Customs officers in Ireland have sized 2,253kg of suspected cocaine – which could possibly be definitely worth the equal of £136m.
The haul – which Irish officers say was price as much as €157m – was seized from a cargo vessel off the southeast coast of Ireland.
It comes after an elite Irish military unit stormed the Panamanian ship from helicopters on Tuesday.
Speaking at a media briefing in Dublin on Wednesday, a spokesman for the Irish police service An Garda Siochana mentioned: “This is the largest drug seizure in the history of the State.”
Three arrests have been made to this point, with an investigation ongoing.
Assistant police commissioner Justin Kelly described the motion as “hugely significant”.
Mr Kelly, from the Irish police’s organised and critical crime unit, mentioned: “It reveals our unrelenting dedication to disrupt and dismantle networks, that are decided to convey medicine into our nation.
“These groups are transnational groups. They are working all across the world and, because of that, we need to work with our international partners.”
He added the working assumption was not all of the medicine on the vessel, which he believes originated from a South American cartel, had been destined for the Irish market.
But police suppose smugglers meant to land the cargo within the nation.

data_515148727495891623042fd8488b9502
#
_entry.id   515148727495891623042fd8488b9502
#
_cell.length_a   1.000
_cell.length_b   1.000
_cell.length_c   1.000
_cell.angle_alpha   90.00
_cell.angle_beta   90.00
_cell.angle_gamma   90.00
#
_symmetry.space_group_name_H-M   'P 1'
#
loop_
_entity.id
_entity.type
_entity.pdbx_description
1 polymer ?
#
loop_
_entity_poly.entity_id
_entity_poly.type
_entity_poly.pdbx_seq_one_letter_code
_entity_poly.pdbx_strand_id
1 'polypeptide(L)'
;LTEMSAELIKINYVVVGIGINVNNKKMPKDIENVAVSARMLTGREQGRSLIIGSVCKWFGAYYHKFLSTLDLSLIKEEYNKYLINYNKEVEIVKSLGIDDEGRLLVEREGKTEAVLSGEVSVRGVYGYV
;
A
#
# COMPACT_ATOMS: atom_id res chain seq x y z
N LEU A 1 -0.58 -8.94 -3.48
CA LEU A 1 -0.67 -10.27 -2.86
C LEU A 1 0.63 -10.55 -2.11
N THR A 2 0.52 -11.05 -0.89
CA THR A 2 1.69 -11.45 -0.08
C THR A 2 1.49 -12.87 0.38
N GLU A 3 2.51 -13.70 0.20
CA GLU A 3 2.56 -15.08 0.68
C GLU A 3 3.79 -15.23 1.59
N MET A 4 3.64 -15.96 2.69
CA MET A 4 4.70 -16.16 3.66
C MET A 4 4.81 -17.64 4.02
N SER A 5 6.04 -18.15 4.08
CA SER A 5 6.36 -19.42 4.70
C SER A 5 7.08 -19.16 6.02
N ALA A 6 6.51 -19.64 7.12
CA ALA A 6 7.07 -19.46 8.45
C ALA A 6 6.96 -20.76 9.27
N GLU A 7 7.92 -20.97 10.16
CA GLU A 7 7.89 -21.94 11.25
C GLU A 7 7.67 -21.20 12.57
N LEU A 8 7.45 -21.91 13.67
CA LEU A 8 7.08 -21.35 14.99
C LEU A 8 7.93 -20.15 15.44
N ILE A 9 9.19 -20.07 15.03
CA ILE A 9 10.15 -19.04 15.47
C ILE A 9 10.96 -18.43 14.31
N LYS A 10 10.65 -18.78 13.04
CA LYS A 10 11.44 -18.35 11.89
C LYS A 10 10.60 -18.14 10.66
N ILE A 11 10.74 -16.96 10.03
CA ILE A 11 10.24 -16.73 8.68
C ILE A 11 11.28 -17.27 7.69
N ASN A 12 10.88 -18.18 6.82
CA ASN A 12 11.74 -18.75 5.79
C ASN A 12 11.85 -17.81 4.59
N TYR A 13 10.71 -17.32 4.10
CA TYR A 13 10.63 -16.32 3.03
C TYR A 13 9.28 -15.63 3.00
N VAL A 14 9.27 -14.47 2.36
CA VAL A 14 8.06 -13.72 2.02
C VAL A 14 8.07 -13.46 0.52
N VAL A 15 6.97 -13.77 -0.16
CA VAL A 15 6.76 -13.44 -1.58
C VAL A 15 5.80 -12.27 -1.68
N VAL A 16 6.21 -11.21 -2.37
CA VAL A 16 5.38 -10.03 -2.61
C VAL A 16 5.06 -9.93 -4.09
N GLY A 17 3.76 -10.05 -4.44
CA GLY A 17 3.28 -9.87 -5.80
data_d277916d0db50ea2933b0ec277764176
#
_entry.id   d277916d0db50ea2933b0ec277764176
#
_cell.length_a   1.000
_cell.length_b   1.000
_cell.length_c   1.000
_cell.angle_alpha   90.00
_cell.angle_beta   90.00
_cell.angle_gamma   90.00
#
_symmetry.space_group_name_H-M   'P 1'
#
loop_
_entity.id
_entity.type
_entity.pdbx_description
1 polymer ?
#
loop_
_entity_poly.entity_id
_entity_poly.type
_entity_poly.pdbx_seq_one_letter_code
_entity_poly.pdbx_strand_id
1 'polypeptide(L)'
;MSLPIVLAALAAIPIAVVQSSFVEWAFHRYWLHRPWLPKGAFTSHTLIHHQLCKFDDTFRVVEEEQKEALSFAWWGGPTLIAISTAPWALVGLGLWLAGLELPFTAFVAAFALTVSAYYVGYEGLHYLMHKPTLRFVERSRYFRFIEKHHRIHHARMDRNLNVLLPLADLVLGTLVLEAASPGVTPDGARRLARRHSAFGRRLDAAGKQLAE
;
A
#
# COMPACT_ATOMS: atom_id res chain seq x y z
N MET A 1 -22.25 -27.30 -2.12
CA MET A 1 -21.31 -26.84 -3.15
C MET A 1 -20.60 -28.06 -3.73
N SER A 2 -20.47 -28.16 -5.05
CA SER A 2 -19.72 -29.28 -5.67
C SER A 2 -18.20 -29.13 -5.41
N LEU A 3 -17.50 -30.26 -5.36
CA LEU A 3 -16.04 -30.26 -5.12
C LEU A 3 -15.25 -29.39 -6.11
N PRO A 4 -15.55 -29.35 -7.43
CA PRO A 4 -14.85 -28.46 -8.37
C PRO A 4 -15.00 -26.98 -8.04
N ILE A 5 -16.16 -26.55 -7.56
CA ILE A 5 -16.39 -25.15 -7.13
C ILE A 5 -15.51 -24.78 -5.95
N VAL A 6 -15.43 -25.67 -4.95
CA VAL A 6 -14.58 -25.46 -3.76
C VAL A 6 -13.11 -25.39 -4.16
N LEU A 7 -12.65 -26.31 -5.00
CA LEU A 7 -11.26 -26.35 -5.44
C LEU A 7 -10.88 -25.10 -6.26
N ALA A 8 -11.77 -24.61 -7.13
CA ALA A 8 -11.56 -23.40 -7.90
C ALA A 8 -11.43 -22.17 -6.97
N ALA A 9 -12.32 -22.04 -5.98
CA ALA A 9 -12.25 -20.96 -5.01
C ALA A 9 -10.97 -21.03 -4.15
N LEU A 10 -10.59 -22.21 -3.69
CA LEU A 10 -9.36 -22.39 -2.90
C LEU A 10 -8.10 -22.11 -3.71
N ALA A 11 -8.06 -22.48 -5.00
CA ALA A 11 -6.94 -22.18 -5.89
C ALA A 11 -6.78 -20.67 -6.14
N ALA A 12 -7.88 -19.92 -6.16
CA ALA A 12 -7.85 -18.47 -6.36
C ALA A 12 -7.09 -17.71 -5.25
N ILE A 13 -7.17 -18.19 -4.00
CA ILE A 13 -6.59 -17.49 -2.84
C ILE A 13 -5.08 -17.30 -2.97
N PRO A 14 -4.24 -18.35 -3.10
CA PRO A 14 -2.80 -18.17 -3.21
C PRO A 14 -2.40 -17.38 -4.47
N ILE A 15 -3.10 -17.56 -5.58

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Commander Tony Geraghty, fleet operations officer of the Irish Naval Service, mentioned: “There was an extremely complex joint operation involving the Naval Service, the Air Corps, the Army Ranger Wing and Defence Force headquarters.
“And then it was [made] much more advanced by environmentals that we had no management over. The climate was extraordinarily poor.
“And also we were trying to predict the actions of the number of crime gangs and how that would impact on us.
“It was very profitable from a Defence Force perspective – it confirmed the power we have now to function within the joint setting.”
Mr Geraghty added Irish forces fired a warning shot on the vessel from a patrol ship. This got here after the vessel didn’t adjust to their orders.
“The resistance when the [warning] shots were fired was in relation to the manoeuvring of the merchant ship,” he mentioned.
“It is compelled under international law to follow the instructions of a commanding officer of a warship in a situation like that – it refused to do so.
“Those photographs weren’t directed on the ship itself, they had been directed as warning photographs.”